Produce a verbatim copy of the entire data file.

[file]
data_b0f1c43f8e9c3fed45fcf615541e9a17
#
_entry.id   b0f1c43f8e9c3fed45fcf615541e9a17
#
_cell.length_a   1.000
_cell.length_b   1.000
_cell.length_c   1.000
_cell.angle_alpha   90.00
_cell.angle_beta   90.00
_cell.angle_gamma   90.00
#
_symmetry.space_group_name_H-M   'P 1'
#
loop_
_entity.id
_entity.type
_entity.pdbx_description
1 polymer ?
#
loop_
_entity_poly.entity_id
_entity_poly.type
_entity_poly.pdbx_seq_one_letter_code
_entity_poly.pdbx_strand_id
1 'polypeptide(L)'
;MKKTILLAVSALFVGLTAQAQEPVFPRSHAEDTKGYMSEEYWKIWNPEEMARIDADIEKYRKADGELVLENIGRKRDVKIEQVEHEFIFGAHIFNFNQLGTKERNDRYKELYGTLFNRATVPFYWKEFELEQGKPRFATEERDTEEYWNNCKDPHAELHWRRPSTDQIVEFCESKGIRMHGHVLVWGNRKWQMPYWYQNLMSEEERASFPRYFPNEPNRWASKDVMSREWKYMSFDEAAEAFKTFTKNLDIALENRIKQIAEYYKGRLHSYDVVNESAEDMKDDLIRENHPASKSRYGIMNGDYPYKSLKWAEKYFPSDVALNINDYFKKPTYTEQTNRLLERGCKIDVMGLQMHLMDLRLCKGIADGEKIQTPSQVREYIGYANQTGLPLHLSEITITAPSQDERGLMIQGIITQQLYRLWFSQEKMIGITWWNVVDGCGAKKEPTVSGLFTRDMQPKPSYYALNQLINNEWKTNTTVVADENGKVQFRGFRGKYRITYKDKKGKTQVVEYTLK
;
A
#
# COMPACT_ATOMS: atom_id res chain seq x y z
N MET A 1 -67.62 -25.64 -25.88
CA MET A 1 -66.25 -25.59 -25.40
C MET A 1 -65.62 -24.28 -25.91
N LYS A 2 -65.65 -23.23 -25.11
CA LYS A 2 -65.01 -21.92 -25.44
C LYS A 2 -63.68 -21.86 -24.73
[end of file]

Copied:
data_b0f1c43f8e9c3fed45fcf615541e9a17
#
_entry.id   b0f1c43f8e9c3fed45fcf615541e9a17
#
_cell.length_a   1.000
_cell.length_b   1.000
_cell.length_c   1.000
_cell.angle_alpha   90.00
_cell.angle_beta   90.00
_cell.angle_gamma   90.00
#
_symmetry.space_group_name_H-M   'P 1'
#
loop_
_entity.id
_entity.type
_entity.pdbx_description
1 polymer ?
#
loop_
_entity_poly.entity_id
_entity_poly.type
_entity_poly.pdbx_seq_one_letter_code
_entity_poly.pdbx_strand_id
1 'polypeptide(L)'
;MKKTILLAVSALFVGLTAQAQEPVFPRSHAEDTKGYMSEEYWKIWNPEEMARIDADIEKYRKADGELVLENIGRKRDVKIEQVEHEFIFGAHIFNFNQLGTKERNDRYKELYGTLFNRATVPFYWKEFELEQGKPRFATEERDTEEYWNNCKDPHAELHWRRPSTDQIVEFCESKGIRMHGHVLVWGNRKWQMPYWYQNLMSEEERASFPRYFPNEPNRWASKDVMSREWKYMSFDEAAEAFKTFTKNLDIALENRIKQIAEYYKGRLHSYDVVNESAEDMKDDLIRENHPASKSRYGIMNGDYPYKSLKWAEKYFPSDVALNINDYFKKPTYTEQTNRLLERGCKIDVMGLQMHLMDLRLCKGIADGEKIQTPSQVREYIGYANQTGLPLHLSEITITAPSQDERGLMIQGIITQQLYRLWFSQEKMIGITWWNVVDGCGAKKEPTVSGLFTRDMQPKPSYYALNQLINNEWKTNTTVVADENGKVQFRGFRGKYRITYKDKKGKTQVVEYTLK
;
A
#
# COMPACT_ATOMS: atom_id res chain seq x y z
N MET A 1 -67.62 -25.64 -25.88
CA MET A 1 -66.25 -25.59 -25.40
C MET A 1 -65.62 -24.28 -25.91
N LYS A 2 -65.65 -23.23 -25.11
CA LYS A 2 -65.01 -21.92 -25.44
C LYS A 2 -63.68 -21.86 -24.73